Vitamin maker finds new health in New Jersey
In his office in Freehold, New Jersey, Steven Dai has two display shelves filled with supplement bottles produced by the International Vitamins Corp (IVC), the vitamin and nutritional supplement business that he and six other Chinese investors bought from Inverness Medical Innovations (renamed Alere in July 2010) in 2010.
In the three years since the takeover, IVC has jumped into 2nd place — from previously failing to make the top 20 — in the private label sector, which accounts for roughly 40 percent to 45 percent of the US dietary supplement market. The company now supplies “25 percent of FDMC (food, drug, mass merchant and warehouse club) retailers in the US,” Dai said.
FDMC includes chains such as Walmart, Target, Costco, Sam’s Club, Walgreens, CVS, RiteAid, and Safeway.
Private label suppliers like IVC are contracted by the retailers to manufacture vitamins, minerals and supplements (VMS) to sell as their own store brands. Compared to wellknown vitamin brands such as GNC and Vitamin Shoppe, private labels offers quality options at lower costs, Dai said, which increases interest from recession-stressed consumers.
“We predicted that consumers’ enthusiasm for VMC would continue unabated,” said Dai, “and we saw great potential in this fast-growing private label sector.”
The supplement industry grossed $30 billion in sales in 2011, up nearly 8 percent from the previous year, according to Nutrition Business Journal, an industry trade publication.
Among supplement shoppers, 80 percent purchased vitamins at a grocery or drug store in the past two years and 67 percent of shoppers always purchase vitamins from grocery or drug stores, according to a 2012 report from research firm Vestcom.
“Investing in the US was an important step for us for two reasons: one is the logistical demands of competing in the US market, including warehousing, transportation and customer service; and the other is acquiring technology and innovation.”
Dai recalled the days when investment in China was focused on low-cost manufacturing. Back in the 1980s and 1990s, China was a low-cost labor leader in the world for Western companies.
But with China’s rising labor cost and the recent economic slowdown, this was no longer the case. There are now increasing demands on companies to diversify portfolio investments into developed markets, particularly the US, a trend confirmed by a recent Deloitte survey of global, China-focused M&A practitioners that found that acquiring technological best practices remains the main reason for outbound Chinese investment.
“We have enjoyed an annual growth rate of 30 percent to 35 percent since the acquisition and 50 percent of the growth came from innovation,” Dai said.
Dai got an MBA at Rutgers University in 2002 and gained industry experience working as an executive in global sourcing for US pharmaceutical firms.
“IVC was not a profit-making branch for the previous owner, which was focused on medical equipment,” said Dai. “Over the years the parent company had been reluctant to invest more in technology at IVC. The business was rundown and morale was low.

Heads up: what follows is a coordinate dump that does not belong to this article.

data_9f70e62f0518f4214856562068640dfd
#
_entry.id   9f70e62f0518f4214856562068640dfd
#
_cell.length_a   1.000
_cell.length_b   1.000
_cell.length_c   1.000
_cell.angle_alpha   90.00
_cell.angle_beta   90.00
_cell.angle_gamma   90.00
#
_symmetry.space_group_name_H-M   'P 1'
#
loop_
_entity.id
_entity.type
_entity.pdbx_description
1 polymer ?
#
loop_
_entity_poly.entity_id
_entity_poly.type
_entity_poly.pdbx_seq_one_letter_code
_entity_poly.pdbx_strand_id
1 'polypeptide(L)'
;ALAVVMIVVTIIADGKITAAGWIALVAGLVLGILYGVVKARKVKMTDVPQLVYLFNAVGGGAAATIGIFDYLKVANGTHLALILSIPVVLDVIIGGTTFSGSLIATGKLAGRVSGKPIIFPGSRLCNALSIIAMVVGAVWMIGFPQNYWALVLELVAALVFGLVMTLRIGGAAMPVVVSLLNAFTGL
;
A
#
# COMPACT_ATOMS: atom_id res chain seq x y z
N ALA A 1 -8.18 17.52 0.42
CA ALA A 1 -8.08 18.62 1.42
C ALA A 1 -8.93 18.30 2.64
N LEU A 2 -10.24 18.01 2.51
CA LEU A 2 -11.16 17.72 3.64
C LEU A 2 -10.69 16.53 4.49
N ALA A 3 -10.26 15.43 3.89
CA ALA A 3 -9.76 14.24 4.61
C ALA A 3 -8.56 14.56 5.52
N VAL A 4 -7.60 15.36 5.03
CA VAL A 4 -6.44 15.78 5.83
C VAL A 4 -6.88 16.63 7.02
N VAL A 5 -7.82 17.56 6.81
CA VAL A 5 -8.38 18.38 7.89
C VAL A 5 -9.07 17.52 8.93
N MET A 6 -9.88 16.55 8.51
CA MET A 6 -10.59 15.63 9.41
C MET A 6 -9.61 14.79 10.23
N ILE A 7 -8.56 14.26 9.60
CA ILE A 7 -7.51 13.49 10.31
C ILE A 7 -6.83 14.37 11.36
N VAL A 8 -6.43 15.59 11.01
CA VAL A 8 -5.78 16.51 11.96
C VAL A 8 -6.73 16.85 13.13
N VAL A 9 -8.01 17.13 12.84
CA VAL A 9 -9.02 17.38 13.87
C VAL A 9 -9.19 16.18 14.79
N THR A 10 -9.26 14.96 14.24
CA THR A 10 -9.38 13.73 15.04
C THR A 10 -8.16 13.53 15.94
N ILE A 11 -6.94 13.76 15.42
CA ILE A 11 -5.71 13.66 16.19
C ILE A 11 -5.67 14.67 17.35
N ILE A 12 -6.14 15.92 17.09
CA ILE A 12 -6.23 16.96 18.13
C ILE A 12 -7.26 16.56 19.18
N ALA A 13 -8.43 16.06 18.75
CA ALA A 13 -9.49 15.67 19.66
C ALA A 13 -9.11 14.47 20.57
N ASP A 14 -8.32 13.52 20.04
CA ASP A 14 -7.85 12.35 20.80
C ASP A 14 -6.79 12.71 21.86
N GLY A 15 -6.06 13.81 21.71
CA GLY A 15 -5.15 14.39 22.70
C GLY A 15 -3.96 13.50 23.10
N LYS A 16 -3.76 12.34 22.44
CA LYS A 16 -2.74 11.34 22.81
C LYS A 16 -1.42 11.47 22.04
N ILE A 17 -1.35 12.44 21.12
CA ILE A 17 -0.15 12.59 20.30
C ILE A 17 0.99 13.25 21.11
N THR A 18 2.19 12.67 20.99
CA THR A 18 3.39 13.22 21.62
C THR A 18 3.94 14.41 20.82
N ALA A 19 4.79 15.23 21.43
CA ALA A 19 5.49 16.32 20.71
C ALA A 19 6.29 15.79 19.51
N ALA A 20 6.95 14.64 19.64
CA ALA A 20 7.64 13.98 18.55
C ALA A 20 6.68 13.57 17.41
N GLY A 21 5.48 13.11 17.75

“We recognized the critical role of innovation in revamping the company,” he said. “And have invested heavily in research and product development since the takeover. But innovation is not just picking up the pace of new products, services and market strategies; it also involves creating a dynamic organization that embraces the employees’ sense of belonging, passion and individual responsibilities.
“We broke down IVC’s longrange company goals further into goals for different departments, and eventually for individual employees,” said Dai. “Ultimately, innovation is a very personal exercise, and aligning individual growth with the company’s development made everyone feel relevant and connected.”
The strategy seems to have worked. Besides the growth in sales, the number of employees at IVC has grown from 200 to more than 400 in the last three years, in contrast to the dire unemployment rate in the US.
“When we made a plan of creating our own pharmaceutical warehouse within six to 10 months during the first year, many people thought it impossible, as it typically takes two years for American companies to accomplish a project of such a scale,” said Dai.
But Dai and his team got it up and running in eight months, enabling employees to reach their productivity goals under the new management. “The fact that we were able to succeed on a very aggressive timeline undoubtedly boosted the employee confidence in the Chinese owners,” he said.
All employees of IVC were either retained from the earlier company or hired locally. “I used to joke about being the only Chinese employee in the company,” Dai said, “and today we have added two more who are ethnically Chinese: my assistant and an accountant.”
As for the future, Dai hopes to expand IVC’s West Coast presence and reach more venues in the US market.
“On top of tablets, capsules, softgels and chewables, we are developing new formats such as liquids and powders in order to give consumers a wider range of choices. We are also looking into the market of prescription and over-the-counter medications,” he said.
“Eventually, I want to bring IVC to China.”
Steven Dai and six partners acquired the drooping International Vitamin Corp from an American company in 2010 and it is now the second-largest private label dietary supplement business in the United States.